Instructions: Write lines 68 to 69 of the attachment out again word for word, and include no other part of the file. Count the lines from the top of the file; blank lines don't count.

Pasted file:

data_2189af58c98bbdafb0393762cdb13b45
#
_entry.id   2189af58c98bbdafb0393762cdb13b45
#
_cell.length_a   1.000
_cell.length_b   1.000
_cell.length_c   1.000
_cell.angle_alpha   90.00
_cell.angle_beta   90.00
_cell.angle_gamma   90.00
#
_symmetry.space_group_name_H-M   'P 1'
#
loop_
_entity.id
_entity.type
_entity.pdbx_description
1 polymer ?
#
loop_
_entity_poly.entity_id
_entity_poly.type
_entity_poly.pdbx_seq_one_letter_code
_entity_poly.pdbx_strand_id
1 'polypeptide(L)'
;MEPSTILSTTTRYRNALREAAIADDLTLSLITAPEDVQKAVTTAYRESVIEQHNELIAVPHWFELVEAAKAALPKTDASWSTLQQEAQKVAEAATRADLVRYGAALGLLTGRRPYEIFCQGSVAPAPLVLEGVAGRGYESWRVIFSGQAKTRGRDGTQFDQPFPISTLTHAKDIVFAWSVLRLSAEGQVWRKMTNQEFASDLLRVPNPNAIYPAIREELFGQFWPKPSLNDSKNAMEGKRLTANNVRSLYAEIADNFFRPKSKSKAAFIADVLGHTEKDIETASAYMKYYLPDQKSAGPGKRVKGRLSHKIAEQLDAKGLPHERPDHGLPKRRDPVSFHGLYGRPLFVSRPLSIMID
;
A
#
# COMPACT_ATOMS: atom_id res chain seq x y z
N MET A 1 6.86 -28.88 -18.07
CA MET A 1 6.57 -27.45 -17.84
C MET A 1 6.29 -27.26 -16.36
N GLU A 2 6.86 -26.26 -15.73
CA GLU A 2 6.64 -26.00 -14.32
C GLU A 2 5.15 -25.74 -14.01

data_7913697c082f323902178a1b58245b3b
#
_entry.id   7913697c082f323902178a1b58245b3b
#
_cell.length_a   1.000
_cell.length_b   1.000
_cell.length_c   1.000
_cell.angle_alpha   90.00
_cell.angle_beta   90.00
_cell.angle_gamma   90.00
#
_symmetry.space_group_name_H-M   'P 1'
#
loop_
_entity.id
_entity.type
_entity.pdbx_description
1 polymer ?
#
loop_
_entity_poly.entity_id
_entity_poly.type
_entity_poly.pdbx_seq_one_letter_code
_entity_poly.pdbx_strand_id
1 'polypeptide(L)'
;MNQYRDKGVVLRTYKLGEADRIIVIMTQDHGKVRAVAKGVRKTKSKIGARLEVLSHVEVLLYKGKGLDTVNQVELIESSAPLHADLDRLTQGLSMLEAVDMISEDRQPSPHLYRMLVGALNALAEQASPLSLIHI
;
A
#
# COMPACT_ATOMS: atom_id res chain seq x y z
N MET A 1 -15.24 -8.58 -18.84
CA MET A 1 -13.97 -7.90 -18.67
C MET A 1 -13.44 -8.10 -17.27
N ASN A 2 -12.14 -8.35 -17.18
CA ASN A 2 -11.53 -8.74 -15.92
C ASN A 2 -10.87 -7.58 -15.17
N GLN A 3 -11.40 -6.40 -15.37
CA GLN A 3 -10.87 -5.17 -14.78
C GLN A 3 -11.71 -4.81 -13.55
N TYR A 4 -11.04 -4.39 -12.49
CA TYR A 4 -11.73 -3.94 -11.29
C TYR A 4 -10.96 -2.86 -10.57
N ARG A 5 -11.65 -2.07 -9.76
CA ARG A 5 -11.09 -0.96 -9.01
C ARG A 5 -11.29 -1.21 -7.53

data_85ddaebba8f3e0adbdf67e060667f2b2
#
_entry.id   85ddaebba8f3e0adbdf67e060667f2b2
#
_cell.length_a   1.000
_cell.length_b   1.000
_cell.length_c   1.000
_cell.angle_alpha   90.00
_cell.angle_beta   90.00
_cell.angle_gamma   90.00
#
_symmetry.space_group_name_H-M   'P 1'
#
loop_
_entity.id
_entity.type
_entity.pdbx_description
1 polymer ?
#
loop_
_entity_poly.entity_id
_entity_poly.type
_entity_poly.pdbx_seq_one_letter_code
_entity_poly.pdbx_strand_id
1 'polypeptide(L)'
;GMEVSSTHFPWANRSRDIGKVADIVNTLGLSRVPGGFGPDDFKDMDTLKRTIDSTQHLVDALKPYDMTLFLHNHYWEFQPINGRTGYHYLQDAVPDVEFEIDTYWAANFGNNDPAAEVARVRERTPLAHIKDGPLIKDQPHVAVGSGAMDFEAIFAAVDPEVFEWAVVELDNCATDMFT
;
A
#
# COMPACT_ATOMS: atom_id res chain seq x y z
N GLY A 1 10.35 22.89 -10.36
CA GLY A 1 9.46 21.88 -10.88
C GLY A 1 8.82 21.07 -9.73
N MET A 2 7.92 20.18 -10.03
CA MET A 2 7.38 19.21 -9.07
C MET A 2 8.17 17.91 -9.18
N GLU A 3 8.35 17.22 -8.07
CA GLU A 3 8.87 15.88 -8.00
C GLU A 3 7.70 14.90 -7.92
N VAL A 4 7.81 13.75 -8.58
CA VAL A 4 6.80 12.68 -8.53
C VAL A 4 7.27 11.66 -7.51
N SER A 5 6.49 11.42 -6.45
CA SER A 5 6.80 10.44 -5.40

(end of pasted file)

CA MET A 1 -13.97 -7.90 -18.67
C MET A 1 -13.44 -8.10 -17.27